Arrested Development Is Back: New Investigation Determines Whether the Bluth Company Survived the Mortgage Crisis

Arrested Development makes its return to TV with a new season on Netflix, after a seven year hiatus. To commemorate the shows re-launch, personal finance website examines whether the Bluth Company was able to financially endure the 2008 mortgage crisis.

EL SEGUNDO, CA (May 25, 2013) The subprime mortgage crisis pushed almost 4 million homes into foreclosure, according to Forbes, and the housing market is only now seeing signs of slow improvement. It was about the first rumblings of trouble in the housing market that Arrested Development and America’s favorite dysfunctional real estate-industry family, the Bluths, faded from viewers’ sights.

In celebration of the series return of Arrested Development, which airs May 26 on Netflix, GoBankingRates investigates the Bluth Company’s financial habits and assesses whether the family-owned company was strong enough to weather the mortgage crisis.

In the report, a history of Bluth financial misfortunes is revealed, such as:

A $250,000 Bluth Banana Stand

The investigation recalls when the famed Banana Stand went up in flames during early Season 1, after Michael and George Michael hatch a plan to burn down the family’s once-lucrative frozen banana stand for the insurance, unknowingly burn a quarter million dollars in cash lining the walls of the “Big Yellow Joint.”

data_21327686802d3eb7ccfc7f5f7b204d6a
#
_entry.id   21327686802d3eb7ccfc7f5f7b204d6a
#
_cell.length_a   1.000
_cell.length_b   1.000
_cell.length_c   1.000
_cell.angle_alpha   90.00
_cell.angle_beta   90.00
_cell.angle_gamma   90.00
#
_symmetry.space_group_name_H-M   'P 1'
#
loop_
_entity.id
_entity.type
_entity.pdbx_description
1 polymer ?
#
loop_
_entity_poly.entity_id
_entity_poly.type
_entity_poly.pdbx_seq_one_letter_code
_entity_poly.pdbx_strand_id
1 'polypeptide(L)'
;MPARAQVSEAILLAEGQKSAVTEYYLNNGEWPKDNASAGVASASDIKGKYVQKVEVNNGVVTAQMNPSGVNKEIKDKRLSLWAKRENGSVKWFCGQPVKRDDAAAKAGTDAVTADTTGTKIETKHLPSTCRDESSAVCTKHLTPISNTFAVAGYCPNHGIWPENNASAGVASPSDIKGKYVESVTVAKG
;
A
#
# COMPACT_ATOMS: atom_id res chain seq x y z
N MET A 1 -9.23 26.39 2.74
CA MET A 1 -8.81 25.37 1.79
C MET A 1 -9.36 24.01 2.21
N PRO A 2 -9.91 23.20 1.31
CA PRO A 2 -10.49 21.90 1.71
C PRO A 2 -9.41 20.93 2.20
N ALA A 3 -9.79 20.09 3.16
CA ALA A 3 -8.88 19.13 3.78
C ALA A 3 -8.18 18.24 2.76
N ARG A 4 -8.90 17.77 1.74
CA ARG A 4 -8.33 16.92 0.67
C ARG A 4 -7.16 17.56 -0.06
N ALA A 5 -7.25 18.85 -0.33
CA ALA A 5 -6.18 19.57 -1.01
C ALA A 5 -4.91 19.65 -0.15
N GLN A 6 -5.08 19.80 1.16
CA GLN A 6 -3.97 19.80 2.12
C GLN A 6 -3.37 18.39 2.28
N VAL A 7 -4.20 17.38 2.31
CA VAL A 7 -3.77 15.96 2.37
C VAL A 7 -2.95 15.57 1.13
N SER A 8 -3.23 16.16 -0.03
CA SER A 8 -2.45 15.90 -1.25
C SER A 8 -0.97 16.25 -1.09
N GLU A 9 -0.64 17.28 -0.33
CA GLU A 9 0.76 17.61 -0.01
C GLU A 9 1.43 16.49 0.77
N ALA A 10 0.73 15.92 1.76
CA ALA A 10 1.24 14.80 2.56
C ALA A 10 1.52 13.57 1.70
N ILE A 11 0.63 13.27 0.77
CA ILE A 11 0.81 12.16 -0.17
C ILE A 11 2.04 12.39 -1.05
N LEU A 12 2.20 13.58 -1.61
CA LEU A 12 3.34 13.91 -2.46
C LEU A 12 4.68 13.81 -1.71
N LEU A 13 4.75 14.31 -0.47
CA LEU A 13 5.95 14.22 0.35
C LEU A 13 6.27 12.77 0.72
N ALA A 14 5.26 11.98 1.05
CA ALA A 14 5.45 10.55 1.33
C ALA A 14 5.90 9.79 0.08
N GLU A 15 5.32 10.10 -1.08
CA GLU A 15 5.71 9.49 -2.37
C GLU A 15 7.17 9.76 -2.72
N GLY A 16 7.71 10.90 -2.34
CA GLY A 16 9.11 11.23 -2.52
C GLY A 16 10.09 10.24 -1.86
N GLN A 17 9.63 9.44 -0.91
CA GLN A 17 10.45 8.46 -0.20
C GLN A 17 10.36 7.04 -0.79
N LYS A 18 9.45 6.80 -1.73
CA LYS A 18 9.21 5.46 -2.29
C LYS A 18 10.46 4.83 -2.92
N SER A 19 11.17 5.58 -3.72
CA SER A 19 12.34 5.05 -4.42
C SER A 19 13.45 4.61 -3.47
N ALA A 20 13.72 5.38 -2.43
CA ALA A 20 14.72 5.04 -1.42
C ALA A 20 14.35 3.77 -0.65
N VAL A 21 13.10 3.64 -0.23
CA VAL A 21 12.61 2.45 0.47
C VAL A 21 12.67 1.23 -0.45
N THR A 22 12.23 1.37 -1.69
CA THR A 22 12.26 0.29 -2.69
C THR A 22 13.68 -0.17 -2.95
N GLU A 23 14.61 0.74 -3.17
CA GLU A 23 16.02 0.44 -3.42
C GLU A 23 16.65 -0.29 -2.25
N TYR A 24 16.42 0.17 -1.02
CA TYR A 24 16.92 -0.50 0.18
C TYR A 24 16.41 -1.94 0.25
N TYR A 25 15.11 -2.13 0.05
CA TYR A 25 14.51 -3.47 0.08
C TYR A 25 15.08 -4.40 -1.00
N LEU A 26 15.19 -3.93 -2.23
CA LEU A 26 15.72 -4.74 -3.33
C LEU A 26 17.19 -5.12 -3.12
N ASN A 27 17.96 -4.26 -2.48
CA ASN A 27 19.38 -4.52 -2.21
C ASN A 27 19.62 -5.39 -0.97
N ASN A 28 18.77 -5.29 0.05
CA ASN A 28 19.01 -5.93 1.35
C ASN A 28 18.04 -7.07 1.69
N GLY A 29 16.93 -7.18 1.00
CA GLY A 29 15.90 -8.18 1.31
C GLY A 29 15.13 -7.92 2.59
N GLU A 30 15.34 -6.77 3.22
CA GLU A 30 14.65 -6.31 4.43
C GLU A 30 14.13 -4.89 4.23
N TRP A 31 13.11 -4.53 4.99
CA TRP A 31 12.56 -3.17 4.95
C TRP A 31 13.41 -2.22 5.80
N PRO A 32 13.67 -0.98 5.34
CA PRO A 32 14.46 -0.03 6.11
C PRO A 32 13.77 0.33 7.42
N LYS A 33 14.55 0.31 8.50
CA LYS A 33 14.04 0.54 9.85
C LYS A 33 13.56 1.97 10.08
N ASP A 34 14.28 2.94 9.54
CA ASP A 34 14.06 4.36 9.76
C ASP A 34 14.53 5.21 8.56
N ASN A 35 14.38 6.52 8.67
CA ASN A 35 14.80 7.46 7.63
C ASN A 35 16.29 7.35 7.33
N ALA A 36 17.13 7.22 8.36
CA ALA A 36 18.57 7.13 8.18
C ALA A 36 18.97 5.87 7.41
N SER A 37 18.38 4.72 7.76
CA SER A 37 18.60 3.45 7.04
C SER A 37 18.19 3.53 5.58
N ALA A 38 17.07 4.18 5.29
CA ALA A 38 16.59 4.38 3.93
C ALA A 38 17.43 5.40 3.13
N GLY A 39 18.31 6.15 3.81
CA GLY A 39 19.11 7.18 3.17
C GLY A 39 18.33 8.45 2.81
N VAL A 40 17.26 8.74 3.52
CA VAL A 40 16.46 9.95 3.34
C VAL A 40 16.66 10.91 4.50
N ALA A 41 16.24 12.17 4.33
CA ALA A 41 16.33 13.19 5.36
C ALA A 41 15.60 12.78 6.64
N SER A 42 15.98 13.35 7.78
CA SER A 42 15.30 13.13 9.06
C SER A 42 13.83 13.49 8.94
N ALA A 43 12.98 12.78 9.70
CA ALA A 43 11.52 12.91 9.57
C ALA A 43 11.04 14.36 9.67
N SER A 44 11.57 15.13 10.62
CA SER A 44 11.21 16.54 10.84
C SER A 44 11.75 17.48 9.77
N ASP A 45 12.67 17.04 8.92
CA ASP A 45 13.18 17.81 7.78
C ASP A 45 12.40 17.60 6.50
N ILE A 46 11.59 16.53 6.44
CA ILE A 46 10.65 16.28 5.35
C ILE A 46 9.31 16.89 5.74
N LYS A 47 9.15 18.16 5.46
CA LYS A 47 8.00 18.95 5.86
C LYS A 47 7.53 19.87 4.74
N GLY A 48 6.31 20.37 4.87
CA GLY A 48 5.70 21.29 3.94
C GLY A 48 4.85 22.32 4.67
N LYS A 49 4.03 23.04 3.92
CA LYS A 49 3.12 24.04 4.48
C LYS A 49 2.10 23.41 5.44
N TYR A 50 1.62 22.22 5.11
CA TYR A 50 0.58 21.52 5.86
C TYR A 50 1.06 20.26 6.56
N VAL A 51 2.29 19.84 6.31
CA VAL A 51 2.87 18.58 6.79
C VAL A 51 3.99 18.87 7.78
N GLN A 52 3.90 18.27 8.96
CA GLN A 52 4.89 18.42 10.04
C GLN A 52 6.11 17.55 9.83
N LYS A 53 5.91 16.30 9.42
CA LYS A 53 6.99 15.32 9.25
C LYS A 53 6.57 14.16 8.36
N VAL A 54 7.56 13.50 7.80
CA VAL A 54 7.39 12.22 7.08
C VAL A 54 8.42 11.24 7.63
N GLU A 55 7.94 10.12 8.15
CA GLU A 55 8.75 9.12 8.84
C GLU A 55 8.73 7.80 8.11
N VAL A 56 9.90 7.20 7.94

More Yacht Insurance Fraud

Bluth sibling and magician extraordinaire Gob takes it upon himself to sink the family’s yacht using the “Disappearing Yacht Trick” –an ill-advised effort to claim an insurance payout of $900,000, according to the report.

The in-depth account of the Bluth Company’s financial challenges appears to supersede their chances at recovering from the mortgage crisis, even if the real-life housing market seems to be moving upward.

But GoBankingRates notes that an upturn for the Arrested Development bunch may not be so far-fetched after all.

Paul Sisolak, contributor for GoBankingRates and lead reporter for the story says, “Since the crash, mortgage rates have steadied, and the market has seen marked improvements — though even that’s up to debate. In the real world, it’s not unrealistic to think that the future of a firm like the Bluth Company would hinge on the economy.”

See the full report here.

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